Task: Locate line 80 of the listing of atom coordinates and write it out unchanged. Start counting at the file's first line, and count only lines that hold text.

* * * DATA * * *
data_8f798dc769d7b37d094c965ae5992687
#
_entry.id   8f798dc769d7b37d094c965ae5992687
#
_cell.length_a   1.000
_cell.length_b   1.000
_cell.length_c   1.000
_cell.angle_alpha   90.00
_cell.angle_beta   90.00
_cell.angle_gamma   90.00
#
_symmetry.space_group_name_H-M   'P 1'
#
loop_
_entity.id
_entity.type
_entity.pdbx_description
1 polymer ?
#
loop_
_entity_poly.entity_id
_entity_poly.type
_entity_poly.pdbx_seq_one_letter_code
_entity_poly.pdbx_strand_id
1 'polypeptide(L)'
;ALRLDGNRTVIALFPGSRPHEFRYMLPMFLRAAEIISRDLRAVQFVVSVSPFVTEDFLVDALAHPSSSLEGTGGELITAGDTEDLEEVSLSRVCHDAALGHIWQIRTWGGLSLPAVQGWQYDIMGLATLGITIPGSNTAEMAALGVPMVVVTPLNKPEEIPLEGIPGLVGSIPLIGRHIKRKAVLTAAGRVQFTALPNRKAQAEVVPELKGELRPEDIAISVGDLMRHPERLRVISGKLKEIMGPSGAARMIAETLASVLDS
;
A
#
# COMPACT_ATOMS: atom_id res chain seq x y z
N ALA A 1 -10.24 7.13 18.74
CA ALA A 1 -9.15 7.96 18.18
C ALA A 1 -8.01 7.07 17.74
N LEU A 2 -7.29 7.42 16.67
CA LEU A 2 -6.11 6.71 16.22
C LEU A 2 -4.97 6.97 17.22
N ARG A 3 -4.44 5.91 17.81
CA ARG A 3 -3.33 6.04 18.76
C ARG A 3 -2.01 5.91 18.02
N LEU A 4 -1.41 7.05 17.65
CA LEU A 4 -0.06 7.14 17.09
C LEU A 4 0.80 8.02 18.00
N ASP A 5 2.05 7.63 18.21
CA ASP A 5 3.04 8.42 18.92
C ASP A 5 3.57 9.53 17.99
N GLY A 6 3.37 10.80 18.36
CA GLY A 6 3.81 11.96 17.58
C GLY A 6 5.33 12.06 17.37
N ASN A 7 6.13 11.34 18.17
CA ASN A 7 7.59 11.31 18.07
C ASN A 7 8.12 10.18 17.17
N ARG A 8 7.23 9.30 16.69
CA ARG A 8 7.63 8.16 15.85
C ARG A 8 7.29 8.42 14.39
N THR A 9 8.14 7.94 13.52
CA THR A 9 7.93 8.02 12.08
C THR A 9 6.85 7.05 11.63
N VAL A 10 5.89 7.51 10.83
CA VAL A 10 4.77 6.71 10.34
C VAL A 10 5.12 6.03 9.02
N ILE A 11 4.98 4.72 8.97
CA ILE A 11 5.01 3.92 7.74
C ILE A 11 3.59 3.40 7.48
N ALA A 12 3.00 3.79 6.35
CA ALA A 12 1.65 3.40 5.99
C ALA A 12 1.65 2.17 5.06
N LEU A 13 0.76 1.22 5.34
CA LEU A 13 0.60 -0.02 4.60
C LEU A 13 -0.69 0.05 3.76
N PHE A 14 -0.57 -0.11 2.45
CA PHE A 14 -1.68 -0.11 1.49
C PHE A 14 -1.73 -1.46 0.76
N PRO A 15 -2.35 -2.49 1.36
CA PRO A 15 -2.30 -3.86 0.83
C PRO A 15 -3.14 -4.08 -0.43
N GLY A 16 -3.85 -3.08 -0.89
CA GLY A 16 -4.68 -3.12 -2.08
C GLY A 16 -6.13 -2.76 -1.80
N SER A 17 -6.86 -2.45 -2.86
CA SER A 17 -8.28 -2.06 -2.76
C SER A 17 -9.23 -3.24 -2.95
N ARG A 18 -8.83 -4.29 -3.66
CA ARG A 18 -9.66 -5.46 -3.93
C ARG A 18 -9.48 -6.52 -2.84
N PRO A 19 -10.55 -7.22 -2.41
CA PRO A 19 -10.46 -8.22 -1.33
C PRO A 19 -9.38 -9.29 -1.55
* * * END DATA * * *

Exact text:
CA SER A 17 -8.28 -2.06 -2.76